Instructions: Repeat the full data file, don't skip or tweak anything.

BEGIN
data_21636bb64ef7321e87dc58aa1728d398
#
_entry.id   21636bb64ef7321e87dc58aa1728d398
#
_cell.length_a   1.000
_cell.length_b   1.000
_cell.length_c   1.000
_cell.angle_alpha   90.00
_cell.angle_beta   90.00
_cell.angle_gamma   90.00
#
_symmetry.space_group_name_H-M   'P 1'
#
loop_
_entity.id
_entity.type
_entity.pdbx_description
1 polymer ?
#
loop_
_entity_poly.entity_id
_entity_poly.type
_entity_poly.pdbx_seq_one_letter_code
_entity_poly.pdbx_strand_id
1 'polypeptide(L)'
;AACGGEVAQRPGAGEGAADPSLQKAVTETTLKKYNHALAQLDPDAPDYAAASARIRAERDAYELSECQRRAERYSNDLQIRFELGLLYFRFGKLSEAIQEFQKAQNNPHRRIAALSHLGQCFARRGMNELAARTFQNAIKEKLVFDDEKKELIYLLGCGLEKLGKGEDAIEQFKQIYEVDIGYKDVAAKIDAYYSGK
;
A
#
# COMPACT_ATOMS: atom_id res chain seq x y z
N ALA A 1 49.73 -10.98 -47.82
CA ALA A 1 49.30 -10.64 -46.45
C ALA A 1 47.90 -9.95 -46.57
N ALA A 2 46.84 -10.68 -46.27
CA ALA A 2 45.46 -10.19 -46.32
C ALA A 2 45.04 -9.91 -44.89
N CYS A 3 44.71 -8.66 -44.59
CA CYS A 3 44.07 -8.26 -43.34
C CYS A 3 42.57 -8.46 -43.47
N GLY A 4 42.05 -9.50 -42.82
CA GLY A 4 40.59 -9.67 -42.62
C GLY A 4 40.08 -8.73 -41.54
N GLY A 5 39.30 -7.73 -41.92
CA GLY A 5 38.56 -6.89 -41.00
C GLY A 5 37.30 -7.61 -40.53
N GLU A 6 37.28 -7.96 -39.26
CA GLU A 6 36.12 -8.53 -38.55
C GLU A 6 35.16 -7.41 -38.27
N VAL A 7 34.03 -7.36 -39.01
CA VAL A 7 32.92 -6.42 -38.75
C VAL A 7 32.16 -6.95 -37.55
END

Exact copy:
data_21636bb64ef7321e87dc58aa1728d398
#
_entry.id   21636bb64ef7321e87dc58aa1728d398
#
_cell.length_a   1.000
_cell.length_b   1.000
_cell.length_c   1.000
_cell.angle_alpha   90.00
_cell.angle_beta   90.00
_cell.angle_gamma   90.00
#
_symmetry.space_group_name_H-M   'P 1'
#
loop_
_entity.id
_entity.type
_entity.pdbx_description
1 polymer ?
#
loop_
_entity_poly.entity_id
_entity_poly.type
_entity_poly.pdbx_seq_one_letter_code
_entity_poly.pdbx_strand_id
1 'polypeptide(L)'
;AACGGEVAQRPGAGEGAADPSLQKAVTETTLKKYNHALAQLDPDAPDYAAASARIRAERDAYELSECQRRAERYSNDLQIRFELGLLYFRFGKLSEAIQEFQKAQNNPHRRIAALSHLGQCFARRGMNELAARTFQNAIKEKLVFDDEKKELIYLLGCGLEKLGKGEDAIEQFKQIYEVDIGYKDVAAKIDAYYSGK
;
A
#
# COMPACT_ATOMS: atom_id res chain seq x y z
N ALA A 1 49.73 -10.98 -47.82
CA ALA A 1 49.30 -10.64 -46.45
C ALA A 1 47.90 -9.95 -46.57
N ALA A 2 46.84 -10.68 -46.27
CA ALA A 2 45.46 -10.19 -46.32
C ALA A 2 45.04 -9.91 -44.89
N CYS A 3 44.71 -8.66 -44.59
CA CYS A 3 44.07 -8.26 -43.34
C CYS A 3 42.57 -8.46 -43.47
N GLY A 4 42.05 -9.50 -42.82
CA GLY A 4 40.59 -9.67 -42.62
C GLY A 4 40.08 -8.73 -41.54
N GLY A 5 39.30 -7.73 -41.92
CA GLY A 5 38.56 -6.89 -41.00
C GLY A 5 37.30 -7.61 -40.53
N GLU A 6 37.28 -7.96 -39.26
CA GLU A 6 36.12 -8.53 -38.55
C GLU A 6 35.16 -7.41 -38.27
N VAL A 7 34.03 -7.36 -39.01
CA VAL A 7 32.92 -6.42 -38.75
C VAL A 7 32.16 -6.95 -37.55